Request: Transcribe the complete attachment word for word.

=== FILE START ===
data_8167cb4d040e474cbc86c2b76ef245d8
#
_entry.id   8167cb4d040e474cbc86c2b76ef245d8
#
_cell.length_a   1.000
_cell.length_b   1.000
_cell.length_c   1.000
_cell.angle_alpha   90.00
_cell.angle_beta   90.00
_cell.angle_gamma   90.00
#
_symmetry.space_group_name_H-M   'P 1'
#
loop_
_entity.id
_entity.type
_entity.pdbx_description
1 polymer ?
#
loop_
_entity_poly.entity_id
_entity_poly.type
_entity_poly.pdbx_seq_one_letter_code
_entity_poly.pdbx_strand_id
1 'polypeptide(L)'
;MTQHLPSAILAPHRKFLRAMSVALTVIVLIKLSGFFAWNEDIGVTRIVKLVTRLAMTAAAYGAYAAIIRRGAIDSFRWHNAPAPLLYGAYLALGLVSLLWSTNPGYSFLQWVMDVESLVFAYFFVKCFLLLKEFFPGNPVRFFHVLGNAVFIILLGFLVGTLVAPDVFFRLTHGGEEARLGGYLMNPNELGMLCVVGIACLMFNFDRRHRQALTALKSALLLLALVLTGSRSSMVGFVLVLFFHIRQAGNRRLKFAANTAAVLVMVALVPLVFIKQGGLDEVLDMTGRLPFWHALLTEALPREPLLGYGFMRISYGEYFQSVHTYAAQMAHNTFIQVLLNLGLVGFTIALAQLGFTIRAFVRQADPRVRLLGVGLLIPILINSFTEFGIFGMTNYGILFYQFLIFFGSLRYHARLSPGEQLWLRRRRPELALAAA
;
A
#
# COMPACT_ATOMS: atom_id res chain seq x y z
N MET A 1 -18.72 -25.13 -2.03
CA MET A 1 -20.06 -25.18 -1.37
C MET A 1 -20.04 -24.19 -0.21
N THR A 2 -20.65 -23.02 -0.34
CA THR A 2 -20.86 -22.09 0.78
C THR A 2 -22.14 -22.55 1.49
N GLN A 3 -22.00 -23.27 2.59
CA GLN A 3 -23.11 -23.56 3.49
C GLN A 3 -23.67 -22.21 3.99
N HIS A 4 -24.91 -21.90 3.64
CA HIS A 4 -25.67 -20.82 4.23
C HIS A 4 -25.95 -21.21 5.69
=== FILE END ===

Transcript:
data_8167cb4d040e474cbc86c2b76ef245d8
#
_entry.id   8167cb4d040e474cbc86c2b76ef245d8
#
_cell.length_a   1.000
_cell.length_b   1.000
_cell.length_c   1.000
_cell.angle_alpha   90.00
_cell.angle_beta   90.00
_cell.angle_gamma   90.00
#
_symmetry.space_group_name_H-M   'P 1'
#
loop_
_entity.id
_entity.type
_entity.pdbx_description
1 polymer ?
#
loop_
_entity_poly.entity_id
_entity_poly.type
_entity_poly.pdbx_seq_one_letter_code
_entity_poly.pdbx_strand_id
1 'polypeptide(L)'
;MTQHLPSAILAPHRKFLRAMSVALTVIVLIKLSGFFAWNEDIGVTRIVKLVTRLAMTAAAYGAYAAIIRRGAIDSFRWHNAPAPLLYGAYLALGLVSLLWSTNPGYSFLQWVMDVESLVFAYFFVKCFLLLKEFFPGNPVRFFHVLGNAVFIILLGFLVGTLVAPDVFFRLTHGGEEARLGGYLMNPNELGMLCVVGIACLMFNFDRRHRQALTALKSALLLLALVLTGSRSSMVGFVLVLFFHIRQAGNRRLKFAANTAAVLVMVALVPLVFIKQGGLDEVLDMTGRLPFWHALLTEALPREPLLGYGFMRISYGEYFQSVHTYAAQMAHNTFIQVLLNLGLVGFTIALAQLGFTIRAFVRQADPRVRLLGVGLLIPILINSFTEFGIFGMTNYGILFYQFLIFFGSLRYHARLSPGEQLWLRRRRPELALAAA
;
A
#
# COMPACT_ATOMS: atom_id res chain seq x y z
N MET A 1 -18.72 -25.13 -2.03
CA MET A 1 -20.06 -25.18 -1.37
C MET A 1 -20.04 -24.19 -0.21
N THR A 2 -20.65 -23.02 -0.34
CA THR A 2 -20.86 -22.09 0.78
C THR A 2 -22.14 -22.55 1.49
N GLN A 3 -22.00 -23.27 2.59
CA GLN A 3 -23.11 -23.56 3.49
C GLN A 3 -23.67 -22.21 3.99
N HIS A 4 -24.91 -21.90 3.64
CA HIS A 4 -25.67 -20.82 4.23
C HIS A 4 -25.95 -21.21 5.69